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Piecing Together The Past: New T-Rex Is Discovered

July 22 , 2016

by Sarah Blakely

Pete Larson, the president of the Black Hills Geological Institute in Hill City is not just living his own dreams, but those of every little kid everywhere, getting dirty, exploring the Badlands, and digging up dinosaurs.

“I’m probably the luckiest person in the world because I get to live my dream,” he said. “When I graduated from college, I like to think that I retired and skipped all that work stuff and do what I want to do!”

He’s one of the most prominent paleontologists in the world, digging up hundreds of fossils from dozens different species over the past 60 years. In fact, he discovered his first fossil at the age of four.

Now, another monster has been unearthed.

“We had a museum that had called and asked to get a t-rex for the museum, and not only just to get the t-rex, but also to help collect the t-rex,” explained Larson. “It was a very special request, so we kept our ears to the ground and found out about this dinosaur being discovered.”

The newest 41-foot-long tyrannosaurus rex is named Trix, after the Netherlands’ Queen Beatrix, which is where she’ll be going after she’s pieced together.

Trix was discovered on a ranch in Montana back in 2013, just one year after the museum’s request. Although only a little more than half of her bones were traced—approximately 54 percent—she’s the third most complete t-rex ever found following behind South Dakota’s most famed t-rexes, Stan and Sue.

“She’s just a little bit shorter at the hips, but she weighed approximately one-and-a-half times what Stan weighed, so she was a big girl,” said Larson.

To up the scare factor, Larson and the museum have a few tricks of their own for the tyrant queen.

“Working with the museum, together we came up with this plan of having this t-rex kind of sneaking around a corner, running around a corner with the head low, perhaps to grab something like a small child running in front of it.”

Normally when you see a t-rex in a museum, it’s standing upright, but what you might not know is that the skull you see on the skeleton is not the real skull. The real skull can weigh about 400 pounds, and it’s too heavy to be lifted up that high and is so valuable to scientists, so they use a cast on the skeleton.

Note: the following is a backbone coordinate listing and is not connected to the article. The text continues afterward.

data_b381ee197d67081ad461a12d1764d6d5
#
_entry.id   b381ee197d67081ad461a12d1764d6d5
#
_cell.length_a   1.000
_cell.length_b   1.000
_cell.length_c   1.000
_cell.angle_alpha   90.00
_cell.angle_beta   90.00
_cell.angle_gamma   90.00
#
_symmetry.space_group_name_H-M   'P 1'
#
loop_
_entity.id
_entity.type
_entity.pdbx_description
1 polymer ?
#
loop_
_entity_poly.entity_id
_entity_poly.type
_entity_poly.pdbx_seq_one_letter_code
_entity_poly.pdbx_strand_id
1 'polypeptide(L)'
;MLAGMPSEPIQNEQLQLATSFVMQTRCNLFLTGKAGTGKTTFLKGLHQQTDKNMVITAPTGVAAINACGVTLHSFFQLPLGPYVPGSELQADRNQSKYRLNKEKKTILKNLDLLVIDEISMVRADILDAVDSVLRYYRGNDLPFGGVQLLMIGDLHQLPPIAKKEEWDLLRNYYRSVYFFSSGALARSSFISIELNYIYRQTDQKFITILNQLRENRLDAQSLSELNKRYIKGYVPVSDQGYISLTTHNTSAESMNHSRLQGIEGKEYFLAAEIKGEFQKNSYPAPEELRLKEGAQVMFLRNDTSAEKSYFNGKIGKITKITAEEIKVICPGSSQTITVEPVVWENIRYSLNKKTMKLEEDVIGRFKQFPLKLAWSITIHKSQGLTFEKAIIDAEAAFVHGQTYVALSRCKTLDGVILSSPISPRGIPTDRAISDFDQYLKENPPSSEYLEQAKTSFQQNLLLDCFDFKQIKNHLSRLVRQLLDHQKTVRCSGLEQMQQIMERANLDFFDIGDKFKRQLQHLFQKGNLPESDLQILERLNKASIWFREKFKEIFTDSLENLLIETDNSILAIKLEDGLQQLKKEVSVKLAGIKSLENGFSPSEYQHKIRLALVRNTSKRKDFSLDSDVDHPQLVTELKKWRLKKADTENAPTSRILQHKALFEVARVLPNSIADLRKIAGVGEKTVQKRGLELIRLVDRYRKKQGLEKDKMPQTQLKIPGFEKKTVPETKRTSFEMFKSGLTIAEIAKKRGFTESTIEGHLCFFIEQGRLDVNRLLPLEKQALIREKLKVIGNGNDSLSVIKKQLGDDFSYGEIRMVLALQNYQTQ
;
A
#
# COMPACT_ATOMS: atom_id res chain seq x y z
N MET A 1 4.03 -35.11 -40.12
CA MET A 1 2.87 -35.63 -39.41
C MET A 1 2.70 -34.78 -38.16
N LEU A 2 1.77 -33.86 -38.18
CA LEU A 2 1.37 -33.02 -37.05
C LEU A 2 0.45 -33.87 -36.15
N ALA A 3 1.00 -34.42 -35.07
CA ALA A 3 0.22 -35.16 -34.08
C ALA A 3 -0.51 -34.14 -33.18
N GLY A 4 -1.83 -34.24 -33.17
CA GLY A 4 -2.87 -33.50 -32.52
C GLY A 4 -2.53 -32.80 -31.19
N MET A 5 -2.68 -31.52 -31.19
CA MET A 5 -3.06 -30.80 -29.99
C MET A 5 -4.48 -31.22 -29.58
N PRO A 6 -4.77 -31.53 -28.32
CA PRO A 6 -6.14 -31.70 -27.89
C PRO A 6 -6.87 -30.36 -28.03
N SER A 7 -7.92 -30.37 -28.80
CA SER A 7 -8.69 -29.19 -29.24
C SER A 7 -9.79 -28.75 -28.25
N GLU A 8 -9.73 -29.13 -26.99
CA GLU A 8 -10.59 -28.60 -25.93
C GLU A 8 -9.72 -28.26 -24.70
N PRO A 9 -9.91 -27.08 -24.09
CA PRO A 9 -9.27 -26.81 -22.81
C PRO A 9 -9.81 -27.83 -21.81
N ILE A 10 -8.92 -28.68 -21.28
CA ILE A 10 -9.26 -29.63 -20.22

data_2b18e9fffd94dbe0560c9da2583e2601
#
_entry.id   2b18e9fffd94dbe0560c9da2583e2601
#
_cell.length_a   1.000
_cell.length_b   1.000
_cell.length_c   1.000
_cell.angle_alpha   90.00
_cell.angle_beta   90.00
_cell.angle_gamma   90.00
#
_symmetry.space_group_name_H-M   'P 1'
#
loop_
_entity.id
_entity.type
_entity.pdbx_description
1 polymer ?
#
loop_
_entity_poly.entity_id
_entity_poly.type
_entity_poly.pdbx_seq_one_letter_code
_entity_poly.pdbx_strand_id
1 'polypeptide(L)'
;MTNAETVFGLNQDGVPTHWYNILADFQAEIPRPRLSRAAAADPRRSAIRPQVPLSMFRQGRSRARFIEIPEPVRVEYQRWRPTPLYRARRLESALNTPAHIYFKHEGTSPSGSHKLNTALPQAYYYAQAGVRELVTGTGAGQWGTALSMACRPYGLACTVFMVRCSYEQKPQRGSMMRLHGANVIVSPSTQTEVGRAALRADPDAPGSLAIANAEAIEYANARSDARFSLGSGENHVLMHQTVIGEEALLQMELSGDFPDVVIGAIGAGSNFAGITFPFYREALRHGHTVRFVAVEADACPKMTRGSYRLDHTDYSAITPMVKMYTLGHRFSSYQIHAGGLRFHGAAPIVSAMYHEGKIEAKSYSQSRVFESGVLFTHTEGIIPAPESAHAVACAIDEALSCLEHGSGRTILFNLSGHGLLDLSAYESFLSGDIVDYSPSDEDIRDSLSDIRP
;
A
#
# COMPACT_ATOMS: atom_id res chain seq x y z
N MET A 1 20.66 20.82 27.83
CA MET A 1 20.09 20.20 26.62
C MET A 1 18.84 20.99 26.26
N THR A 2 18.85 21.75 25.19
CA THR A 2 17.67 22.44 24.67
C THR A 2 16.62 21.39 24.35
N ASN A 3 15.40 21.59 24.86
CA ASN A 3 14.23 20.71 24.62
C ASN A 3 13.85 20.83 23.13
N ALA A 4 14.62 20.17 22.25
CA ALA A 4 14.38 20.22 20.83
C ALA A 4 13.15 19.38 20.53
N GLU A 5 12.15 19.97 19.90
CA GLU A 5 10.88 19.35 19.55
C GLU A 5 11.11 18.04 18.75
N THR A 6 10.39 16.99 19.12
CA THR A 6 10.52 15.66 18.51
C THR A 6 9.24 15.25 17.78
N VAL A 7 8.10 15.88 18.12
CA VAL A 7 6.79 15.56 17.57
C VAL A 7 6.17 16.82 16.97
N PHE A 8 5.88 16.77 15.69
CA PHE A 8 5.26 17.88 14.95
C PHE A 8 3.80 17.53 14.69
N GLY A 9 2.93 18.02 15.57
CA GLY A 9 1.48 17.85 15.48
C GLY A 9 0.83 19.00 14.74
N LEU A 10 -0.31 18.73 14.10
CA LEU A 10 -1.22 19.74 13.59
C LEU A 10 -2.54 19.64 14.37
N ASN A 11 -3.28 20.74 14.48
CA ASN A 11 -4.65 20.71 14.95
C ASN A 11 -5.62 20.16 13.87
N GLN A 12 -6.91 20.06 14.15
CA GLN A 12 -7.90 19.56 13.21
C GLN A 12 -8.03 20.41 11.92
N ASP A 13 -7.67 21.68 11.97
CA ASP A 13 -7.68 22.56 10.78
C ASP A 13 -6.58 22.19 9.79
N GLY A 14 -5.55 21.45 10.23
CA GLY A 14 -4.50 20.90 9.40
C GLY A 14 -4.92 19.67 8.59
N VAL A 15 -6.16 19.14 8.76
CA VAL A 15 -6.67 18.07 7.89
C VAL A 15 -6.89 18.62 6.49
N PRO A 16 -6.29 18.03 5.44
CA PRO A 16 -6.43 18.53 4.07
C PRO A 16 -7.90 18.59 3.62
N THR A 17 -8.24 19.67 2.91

But Trix is a little bit special.

“This will be the first t-rex with an original skull mounted on its original skeleton,” Larson bragged. “It’s one of those milestones that’s kind of fun to be able to do.”

But the evolution from fossil to fearsome is a monster of a project.

“We map the bones as they’re coming out, and sometimes you have to follow this trail of bones for a long ways. But you can’t just excavate one of these bones and pick it up because it will fall into thousands and thousands of pieces,” he said. “So we have to cover the bones with a plaster jacket, which helps preserve their integrity, and we transport them back to the Institute.”

That part of the process can take anywhere from a few weeks to a few years. For Trix, it was just three weeks from land to lab.

“Once they’re back in the lab, we basically do more of the fine work. We keep uncovering the downside of the bone first, and gluing it and gluing it, maybe cleaning it with our air-abrasive machine, which uses sodium bicarbonate 50 micron-sized particles of dust that blast away the rock, but leave the bone. That process takes a long time. We collected Trix in 2013, and we’re just now finishing up the last bones,” Larson explained.

And finally, assembling the prehistoric puzzle.

“We have to have steel supports because even though we’ve put literally gallons of super glue into this dinosaur, we still need to support those bones because they don’t have the same integrity they did when they were living animals, so we build a steel frame,” he said. “We also don’t want to drill the bones and put the steel inside the bones because it makes them much more difficult to study. Plus it actually destroys some of the potential information. So we have to make these special little saddles to hold the bones.”

After it’s all put together, they take it back apart, package it, and ship it to the museum with an instructional video tutorial. Larson says the time it took to prepare Trix for her new home is typical of most dinosaurs they find, but because they had a deadline to work with, Trix became a top priority.

Then it’s back to square one, digging up the next big thing.

“There’s still tons of things that I want to do, and still lots of projects that we’re right in the middle of,” Larson said. “I cannot imagine retiring because I’ve been retired for basically my working life.”

Trix will be shipped to the Naturalis Biodiversity Center in Leiden, Holland this August. She will be put on display in the museum in early September.



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